Deploy Windows 10 Using MDT and WDS, Part 2: Create an MDT Task Sequence and Configure WDS
In the first part of this two-part series, I showed you how to deploy the Microsoft Deployment Toolkit (MDT) and import a Windows 10 image ready for distribution over the network using Windows Deployment Services (WDS). In the second part, you’ll create an MDT task sequence to manage the deployment of Windows 10, and configure WDS.
Create an MDT Task Sequence
A task sequence specifies a list of jobs are required to install the OS after the PXE-enabled device boots. In this lab, we’ll use one of the standard task sequences supplied out-of-the-box in MDT.
- Open Deployment Workbench on the MDT server.
- In the left pane of Deployment Workbench, expand Deployment Share, your deployment share, right-click Task Sequences and select New Task Sequence from the menu.
- In the New Task Sequence Wizard, give the new sequence an ID and name, and then click Next.
- On the Select Template screen, select Standard Client Task Sequence from the menu to configure a complete client task sequence, and click Next.
- On the Select OS screen, select Windows 10 Enterprise Evaluation in Windows 10 Enterprise Evaluation x64 install.wim, or the OS of your choice, and click Next.
- On the Specify Product Key screen, select Do not specify a product key at this time. I’m using an evaluation version of Windows for this lab, so I don’t need a product key. You can choose a MAK key or retail product key if necessary. Click Next to continue.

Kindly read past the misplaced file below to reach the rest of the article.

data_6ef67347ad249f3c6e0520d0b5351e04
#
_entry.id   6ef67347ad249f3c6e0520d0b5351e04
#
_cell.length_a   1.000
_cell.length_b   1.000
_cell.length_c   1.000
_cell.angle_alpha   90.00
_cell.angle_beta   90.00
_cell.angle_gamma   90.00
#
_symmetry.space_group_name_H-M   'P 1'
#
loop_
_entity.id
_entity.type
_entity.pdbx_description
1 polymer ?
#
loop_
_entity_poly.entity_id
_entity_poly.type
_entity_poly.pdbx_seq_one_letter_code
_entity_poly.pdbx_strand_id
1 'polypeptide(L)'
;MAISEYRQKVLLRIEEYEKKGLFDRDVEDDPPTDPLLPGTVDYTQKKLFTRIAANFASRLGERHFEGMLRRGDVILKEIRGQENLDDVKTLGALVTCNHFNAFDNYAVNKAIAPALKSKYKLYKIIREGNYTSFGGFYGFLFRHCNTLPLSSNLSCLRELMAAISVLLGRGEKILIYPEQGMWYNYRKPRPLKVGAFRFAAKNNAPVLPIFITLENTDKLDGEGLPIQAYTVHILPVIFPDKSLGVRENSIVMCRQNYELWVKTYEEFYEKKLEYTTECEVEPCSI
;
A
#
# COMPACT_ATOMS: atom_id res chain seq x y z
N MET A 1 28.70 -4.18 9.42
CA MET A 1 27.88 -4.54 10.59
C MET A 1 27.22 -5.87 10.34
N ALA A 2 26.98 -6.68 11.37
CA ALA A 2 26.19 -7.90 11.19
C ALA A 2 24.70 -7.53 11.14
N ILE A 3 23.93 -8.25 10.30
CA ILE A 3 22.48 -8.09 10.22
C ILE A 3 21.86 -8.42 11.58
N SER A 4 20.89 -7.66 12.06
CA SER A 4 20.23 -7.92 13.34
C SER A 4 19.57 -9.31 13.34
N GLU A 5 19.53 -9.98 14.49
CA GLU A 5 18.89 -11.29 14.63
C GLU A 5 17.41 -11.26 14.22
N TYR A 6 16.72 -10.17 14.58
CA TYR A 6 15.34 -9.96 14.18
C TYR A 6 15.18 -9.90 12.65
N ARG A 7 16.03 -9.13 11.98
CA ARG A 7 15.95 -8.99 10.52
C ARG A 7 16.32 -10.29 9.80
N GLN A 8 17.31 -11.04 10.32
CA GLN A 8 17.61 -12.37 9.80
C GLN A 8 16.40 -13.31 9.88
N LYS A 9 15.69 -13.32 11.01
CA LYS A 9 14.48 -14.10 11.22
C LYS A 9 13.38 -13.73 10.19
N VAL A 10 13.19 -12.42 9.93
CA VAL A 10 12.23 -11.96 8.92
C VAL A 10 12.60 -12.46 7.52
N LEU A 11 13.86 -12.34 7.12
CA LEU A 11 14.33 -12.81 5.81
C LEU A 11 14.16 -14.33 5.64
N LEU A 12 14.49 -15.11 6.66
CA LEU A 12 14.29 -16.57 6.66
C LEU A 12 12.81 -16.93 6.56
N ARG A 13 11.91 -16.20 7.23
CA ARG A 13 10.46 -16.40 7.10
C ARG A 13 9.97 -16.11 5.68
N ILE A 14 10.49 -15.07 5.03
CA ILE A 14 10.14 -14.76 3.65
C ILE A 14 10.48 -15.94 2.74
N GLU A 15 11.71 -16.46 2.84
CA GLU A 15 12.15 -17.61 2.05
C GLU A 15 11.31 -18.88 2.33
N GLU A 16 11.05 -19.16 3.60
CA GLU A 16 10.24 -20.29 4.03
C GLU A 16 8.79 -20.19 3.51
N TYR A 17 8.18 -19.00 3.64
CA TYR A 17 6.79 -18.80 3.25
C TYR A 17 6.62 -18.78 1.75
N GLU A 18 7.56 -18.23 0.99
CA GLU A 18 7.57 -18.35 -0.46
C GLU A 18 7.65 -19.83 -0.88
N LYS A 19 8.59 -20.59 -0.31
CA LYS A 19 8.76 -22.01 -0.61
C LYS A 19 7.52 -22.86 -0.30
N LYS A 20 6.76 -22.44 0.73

- Type an organization name on the OS Settings screen, and click Next to continue.
- On the Admin Password screen, select Use the specified local Administrator password, type and confirm a password, and click Next.
- Click Next on the Summary screen.
- Click Finish on the Confirmation screen to complete the process.
- Right-click the new task sequence and select Properties from the menu.
- In the Properties dialog box on the General tab, make sure that This can run on any platform is selected.
- Switch to the Task Sequence tab. Here you can see each step of the task, and customize the options if you wish. For this lab, we’re going to use the default settings. Click OK.
Now there’s a task sequence in place, we need to update the deployment share.
- Right-click the deployment share in the left pane of Deployment Workbench and select Update Deployment Share from the menu.
- In the Update Deployment Share Wizard, select Completely regenerate the boot images and click Next.
- On the Summary screen, click Next.
- Wait for the boot images to be regenerated, and click Finish on the Confirmation screen.
Before completing the steps below, the WDS server must be configured with an NTFS partition that is separate from the OS system partition. I recommend at least 20GB or larger.
- Log in to the WDS server with an account that has access to the domain, and local administrator permissions.
- On the desktop taskbar, right-click the PowerShell icon and select Run as Administrator from the menu.
- In the PowerShell window, type Install-WindowsFeature -Name WDS -IncludeManagementTools and press ENTER.
- Wait for Windows Deployment Services to install, and reboot the server if prompted to do so.